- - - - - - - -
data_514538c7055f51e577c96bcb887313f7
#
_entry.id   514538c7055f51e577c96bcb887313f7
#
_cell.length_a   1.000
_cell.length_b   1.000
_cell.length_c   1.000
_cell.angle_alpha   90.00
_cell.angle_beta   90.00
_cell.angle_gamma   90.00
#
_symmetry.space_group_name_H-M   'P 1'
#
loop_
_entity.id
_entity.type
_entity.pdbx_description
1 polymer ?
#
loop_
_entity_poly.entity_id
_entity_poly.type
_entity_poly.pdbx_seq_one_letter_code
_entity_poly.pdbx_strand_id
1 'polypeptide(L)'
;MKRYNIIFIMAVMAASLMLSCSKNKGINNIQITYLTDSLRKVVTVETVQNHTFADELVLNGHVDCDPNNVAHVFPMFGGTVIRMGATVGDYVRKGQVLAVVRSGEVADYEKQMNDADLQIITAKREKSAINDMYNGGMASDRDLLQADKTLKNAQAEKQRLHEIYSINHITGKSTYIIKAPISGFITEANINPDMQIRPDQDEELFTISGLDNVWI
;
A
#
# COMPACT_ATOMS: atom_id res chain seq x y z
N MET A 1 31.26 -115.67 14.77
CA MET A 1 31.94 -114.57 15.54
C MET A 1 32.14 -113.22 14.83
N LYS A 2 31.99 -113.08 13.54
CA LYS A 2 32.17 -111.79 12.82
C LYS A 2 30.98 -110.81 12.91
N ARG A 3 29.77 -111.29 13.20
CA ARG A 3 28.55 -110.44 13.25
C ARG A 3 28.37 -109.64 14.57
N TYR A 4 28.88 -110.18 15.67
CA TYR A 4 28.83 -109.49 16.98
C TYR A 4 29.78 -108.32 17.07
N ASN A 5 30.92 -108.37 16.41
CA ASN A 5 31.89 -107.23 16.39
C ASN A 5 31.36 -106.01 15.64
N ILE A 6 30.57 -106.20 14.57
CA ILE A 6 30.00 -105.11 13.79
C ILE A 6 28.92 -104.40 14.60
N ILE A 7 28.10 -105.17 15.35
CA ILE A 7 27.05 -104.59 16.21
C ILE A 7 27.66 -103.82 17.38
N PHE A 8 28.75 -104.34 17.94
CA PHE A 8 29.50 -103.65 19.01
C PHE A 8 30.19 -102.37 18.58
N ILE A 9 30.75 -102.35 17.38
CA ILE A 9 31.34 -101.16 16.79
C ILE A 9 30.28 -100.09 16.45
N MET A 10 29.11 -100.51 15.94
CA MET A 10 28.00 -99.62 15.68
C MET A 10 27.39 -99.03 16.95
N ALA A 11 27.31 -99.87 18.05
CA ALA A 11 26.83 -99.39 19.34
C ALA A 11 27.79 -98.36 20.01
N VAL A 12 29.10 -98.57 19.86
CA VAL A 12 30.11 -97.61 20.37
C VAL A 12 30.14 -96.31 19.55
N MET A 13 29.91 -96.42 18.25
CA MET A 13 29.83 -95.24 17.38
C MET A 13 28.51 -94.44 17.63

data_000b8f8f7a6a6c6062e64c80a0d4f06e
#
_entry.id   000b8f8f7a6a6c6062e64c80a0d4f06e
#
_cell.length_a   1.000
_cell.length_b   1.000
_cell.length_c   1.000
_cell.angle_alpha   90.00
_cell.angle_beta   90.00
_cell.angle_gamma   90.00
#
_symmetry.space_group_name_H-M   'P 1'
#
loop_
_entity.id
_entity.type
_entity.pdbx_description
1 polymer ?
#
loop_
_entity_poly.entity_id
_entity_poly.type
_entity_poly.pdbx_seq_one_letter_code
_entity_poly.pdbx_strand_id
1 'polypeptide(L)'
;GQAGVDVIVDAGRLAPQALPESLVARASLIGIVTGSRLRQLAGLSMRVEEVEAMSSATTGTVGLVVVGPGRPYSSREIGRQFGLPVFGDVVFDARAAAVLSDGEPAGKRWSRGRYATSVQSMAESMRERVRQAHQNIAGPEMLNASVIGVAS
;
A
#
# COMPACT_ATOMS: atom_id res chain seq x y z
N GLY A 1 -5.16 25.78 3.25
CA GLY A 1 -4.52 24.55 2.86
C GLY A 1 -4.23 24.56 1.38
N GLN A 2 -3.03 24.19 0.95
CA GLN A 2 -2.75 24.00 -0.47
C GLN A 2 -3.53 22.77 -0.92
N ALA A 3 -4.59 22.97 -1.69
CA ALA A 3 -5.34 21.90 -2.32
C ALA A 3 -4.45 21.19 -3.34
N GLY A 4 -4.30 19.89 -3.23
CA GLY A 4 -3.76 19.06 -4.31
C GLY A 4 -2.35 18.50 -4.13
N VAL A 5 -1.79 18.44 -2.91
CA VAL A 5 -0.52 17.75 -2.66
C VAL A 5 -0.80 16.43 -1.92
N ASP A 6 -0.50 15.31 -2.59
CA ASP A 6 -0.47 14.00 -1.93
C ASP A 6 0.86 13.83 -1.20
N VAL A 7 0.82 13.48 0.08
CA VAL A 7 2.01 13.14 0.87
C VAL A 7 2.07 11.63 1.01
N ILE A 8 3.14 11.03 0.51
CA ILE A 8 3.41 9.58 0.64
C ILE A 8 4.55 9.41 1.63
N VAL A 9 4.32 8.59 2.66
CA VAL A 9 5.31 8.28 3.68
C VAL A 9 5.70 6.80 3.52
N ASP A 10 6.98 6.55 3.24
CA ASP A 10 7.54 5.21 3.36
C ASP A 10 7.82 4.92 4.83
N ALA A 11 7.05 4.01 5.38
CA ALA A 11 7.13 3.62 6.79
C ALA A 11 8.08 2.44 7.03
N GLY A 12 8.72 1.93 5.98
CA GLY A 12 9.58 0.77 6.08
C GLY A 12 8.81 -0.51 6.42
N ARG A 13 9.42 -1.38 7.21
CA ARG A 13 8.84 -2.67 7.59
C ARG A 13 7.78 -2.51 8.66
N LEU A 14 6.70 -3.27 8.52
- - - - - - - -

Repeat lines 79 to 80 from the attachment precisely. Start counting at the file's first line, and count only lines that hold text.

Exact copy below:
_cell.angle_gamma   90.00
#